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A family walking on a country path

The article title is Why Did God Create Marriage and Family by Roland Earnst

In Genesis 2:18 God said it was not good for man to be alone. He then created a mate suitable for the man and brought her to him and performed the first marriage. God had already taught the man about the “birds and the bees” by showing him the birds and the bees and the goats and the camels and the rest of the animals. Adam had the opportunity to see the pairings as he gave the animals names. I think Adam was smart enough to catch onto the fact that the animals were in pairs, but he was one-of-a-kind. So God gave Adam the missing part of his life by taking Eve from Adam's body. They were the matched pair, a complementary pair. They complemented each other in more than just physical characteristics. Any married person can recognize that men and women are different in their attitudes, their desires, and in the way they see things. Sometimes both men and women become frustrated with those differences, but we are wise to thank God for the differences. The differences make life much more interesting as men and women complete each other in every way. I would like for you to think a little deeper about marriage and family, and what God had in mind when he created us. Did God want to teach us something by giving us marriage and family?

Remember that there are many things we cannot fully comprehend. We cannot understand a God outside of time and space since we are limited by those barriers. The Bible tells us that God is a spirit (John 4:24), and we can only understand persons who have physical bodies. To help us understand and relate to God, he took the form of a man in Jesus Christ. Jesus came not only to redeem us but to show us what God is like.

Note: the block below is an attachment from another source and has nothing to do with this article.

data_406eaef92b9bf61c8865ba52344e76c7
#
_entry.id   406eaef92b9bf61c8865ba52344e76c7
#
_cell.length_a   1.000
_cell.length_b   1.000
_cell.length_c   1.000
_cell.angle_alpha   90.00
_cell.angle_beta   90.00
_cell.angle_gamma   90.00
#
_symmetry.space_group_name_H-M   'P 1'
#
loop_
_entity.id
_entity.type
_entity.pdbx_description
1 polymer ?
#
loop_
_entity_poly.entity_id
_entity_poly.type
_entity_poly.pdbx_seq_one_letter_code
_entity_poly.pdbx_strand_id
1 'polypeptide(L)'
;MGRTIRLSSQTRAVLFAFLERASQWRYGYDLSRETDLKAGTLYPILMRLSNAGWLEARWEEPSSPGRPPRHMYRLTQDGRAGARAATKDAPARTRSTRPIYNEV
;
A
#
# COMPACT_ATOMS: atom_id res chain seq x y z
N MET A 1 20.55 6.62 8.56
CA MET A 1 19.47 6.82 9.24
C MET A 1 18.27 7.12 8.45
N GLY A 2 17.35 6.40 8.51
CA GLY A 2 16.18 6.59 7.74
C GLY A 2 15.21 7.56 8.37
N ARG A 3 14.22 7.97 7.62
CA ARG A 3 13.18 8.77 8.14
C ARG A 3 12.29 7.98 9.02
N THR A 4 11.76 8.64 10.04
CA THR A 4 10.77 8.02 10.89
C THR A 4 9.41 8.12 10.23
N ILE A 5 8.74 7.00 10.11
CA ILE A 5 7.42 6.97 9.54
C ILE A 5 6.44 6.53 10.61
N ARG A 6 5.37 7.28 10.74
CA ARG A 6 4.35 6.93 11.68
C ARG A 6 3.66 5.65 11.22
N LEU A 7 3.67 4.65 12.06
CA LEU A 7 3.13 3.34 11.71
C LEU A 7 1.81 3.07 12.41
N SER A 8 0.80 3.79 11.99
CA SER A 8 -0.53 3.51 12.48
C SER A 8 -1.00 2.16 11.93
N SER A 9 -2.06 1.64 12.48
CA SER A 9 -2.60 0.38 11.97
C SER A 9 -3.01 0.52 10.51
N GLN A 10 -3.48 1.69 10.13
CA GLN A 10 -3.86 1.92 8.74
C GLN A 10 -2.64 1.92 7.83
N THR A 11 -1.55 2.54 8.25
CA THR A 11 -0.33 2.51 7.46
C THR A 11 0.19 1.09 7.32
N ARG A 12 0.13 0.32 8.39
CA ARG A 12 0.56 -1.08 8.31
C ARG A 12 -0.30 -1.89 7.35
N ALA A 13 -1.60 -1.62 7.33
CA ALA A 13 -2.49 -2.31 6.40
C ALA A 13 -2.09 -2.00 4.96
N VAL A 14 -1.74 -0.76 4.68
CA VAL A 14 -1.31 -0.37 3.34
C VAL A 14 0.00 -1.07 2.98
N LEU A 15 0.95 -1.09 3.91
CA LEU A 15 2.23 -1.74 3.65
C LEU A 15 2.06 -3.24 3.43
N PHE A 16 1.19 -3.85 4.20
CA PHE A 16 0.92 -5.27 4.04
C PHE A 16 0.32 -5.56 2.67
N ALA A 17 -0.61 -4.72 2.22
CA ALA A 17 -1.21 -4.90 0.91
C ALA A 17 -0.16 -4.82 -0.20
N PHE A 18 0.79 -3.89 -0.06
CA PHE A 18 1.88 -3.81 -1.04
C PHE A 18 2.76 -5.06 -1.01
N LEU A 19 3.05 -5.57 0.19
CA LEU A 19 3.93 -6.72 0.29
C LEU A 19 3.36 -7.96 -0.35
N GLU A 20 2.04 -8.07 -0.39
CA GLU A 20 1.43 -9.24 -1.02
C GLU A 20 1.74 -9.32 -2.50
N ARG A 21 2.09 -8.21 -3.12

An African American father is playing with his sonWhen we realize the vastness of the universe, we wonder how a God who created and controls all of this could care about us. The Bible refers to God as our Father — a perfect Father (Psalm 68:5, 103:13; Proverbs 3:12; Isaiah 9:6, 63:16, 64:8; Matthew 5:16, 45, 48). We can begin to get an understanding of a father's love and care for his children when we have fathers who care for us or we become fathers ourselves. God is even sometimes described in “mothering” terms (Psalm 91:4). If we did not have or become mothers or fathers, we would be hard-pressed to understand this relationship. Perhaps God created parenting to give us a clear, physical object lesson. We can now say, “I get it!” We can understand God as Father (or parent) only because we understand that concept in our own lives.

When I read the book of Revelation, I see how John struggles with describing heaven. He uses terms like gold, rubies, and emeralds. John runs the gamut of precious and beautiful things we have here on earth, but I am sure that heaven is much more than gold and jewels. John can only describe what he sees with words that he and his readers will understand. The real thing must surely be much more precious, amazing, and beautiful than words can describe. The same goes for descriptions of hell using fire, brimstone, and worms. Do those things literally describe hell? No, I believe it is much worse than human words can describe, but words we understand are all we have to use.